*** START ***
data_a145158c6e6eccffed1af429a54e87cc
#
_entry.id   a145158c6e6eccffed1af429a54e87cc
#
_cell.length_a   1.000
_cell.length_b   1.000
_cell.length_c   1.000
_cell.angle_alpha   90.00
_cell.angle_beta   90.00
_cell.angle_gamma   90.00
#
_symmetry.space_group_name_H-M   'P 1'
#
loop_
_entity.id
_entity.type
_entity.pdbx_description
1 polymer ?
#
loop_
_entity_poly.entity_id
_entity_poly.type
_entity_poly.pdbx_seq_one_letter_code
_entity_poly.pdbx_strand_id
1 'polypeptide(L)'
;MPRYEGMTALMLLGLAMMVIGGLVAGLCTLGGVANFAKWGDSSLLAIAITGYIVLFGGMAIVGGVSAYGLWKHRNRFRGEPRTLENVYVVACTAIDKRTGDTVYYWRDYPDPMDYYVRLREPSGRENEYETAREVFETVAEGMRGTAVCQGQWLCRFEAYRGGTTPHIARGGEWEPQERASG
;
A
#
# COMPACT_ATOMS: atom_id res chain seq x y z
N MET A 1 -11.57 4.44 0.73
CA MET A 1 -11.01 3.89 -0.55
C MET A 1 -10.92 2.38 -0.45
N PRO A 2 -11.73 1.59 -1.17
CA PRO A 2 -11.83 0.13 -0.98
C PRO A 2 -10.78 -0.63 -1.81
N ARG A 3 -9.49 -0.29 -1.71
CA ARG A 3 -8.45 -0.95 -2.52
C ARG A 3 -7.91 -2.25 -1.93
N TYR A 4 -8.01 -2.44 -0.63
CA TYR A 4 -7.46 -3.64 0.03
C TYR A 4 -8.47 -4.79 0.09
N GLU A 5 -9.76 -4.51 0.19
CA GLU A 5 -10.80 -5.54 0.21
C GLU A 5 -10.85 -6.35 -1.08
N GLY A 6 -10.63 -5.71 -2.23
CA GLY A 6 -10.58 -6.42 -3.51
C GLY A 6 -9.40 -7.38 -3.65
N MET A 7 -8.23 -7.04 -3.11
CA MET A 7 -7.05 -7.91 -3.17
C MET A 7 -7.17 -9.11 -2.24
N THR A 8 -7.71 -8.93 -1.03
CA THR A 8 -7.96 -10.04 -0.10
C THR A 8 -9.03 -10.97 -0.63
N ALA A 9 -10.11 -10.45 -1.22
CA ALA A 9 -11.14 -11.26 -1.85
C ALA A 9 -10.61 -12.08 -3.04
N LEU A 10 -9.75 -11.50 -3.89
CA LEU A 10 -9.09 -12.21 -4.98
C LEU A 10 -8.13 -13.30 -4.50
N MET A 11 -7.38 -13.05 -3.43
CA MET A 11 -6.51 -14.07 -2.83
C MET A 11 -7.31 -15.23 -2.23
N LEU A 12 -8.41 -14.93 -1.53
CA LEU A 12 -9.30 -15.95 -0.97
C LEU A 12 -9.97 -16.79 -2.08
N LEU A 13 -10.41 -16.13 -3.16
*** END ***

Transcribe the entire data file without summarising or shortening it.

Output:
data_a145158c6e6eccffed1af429a54e87cc
#
_entry.id   a145158c6e6eccffed1af429a54e87cc
#
_cell.length_a   1.000
_cell.length_b   1.000
_cell.length_c   1.000
_cell.angle_alpha   90.00
_cell.angle_beta   90.00
_cell.angle_gamma   90.00
#
_symmetry.space_group_name_H-M   'P 1'
#
loop_
_entity.id
_entity.type
_entity.pdbx_description
1 polymer ?
#
loop_
_entity_poly.entity_id
_entity_poly.type
_entity_poly.pdbx_seq_one_letter_code
_entity_poly.pdbx_strand_id
1 'polypeptide(L)'
;MPRYEGMTALMLLGLAMMVIGGLVAGLCTLGGVANFAKWGDSSLLAIAITGYIVLFGGMAIVGGVSAYGLWKHRNRFRGEPRTLENVYVVACTAIDKRTGDTVYYWRDYPDPMDYYVRLREPSGRENEYETAREVFETVAEGMRGTAVCQGQWLCRFEAYRGGTTPHIARGGEWEPQERASG
;
A
#
# COMPACT_ATOMS: atom_id res chain seq x y z
N MET A 1 -11.57 4.44 0.73
CA MET A 1 -11.01 3.89 -0.55
C MET A 1 -10.92 2.38 -0.45
N PRO A 2 -11.73 1.59 -1.17
CA PRO A 2 -11.83 0.13 -0.98
C PRO A 2 -10.78 -0.63 -1.81
N ARG A 3 -9.49 -0.29 -1.71
CA ARG A 3 -8.45 -0.95 -2.52
C ARG A 3 -7.91 -2.25 -1.93
N TYR A 4 -8.01 -2.44 -0.63
CA TYR A 4 -7.46 -3.64 0.03
C TYR A 4 -8.47 -4.79 0.09
N GLU A 5 -9.76 -4.51 0.19
CA GLU A 5 -10.80 -5.54 0.21
C GLU A 5 -10.85 -6.35 -1.08
N GLY A 6 -10.63 -5.71 -2.23
CA GLY A 6 -10.58 -6.42 -3.51
C GLY A 6 -9.40 -7.38 -3.65
N MET A 7 -8.23 -7.04 -3.11
CA MET A 7 -7.05 -7.91 -3.17
C MET A 7 -7.17 -9.11 -2.24
N THR A 8 -7.71 -8.93 -1.03
CA THR A 8 -7.96 -10.04 -0.10
C THR A 8 -9.03 -10.97 -0.63
N ALA A 9 -10.11 -10.45 -1.22
CA ALA A 9 -11.14 -11.26 -1.85
C ALA A 9 -10.61 -12.08 -3.04
N LEU A 10 -9.75 -11.50 -3.89
CA LEU A 10 -9.09 -12.21 -4.98
C LEU A 10 -8.13 -13.30 -4.50
N MET A 11 -7.38 -13.05 -3.43
CA MET A 11 -6.51 -14.07 -2.83
C MET A 11 -7.31 -15.23 -2.23
N LEU A 12 -8.41 -14.93 -1.53
CA LEU A 12 -9.30 -15.95 -0.97
C LEU A 12 -9.97 -16.79 -2.08
N LEU A 13 -10.41 -16.13 -3.16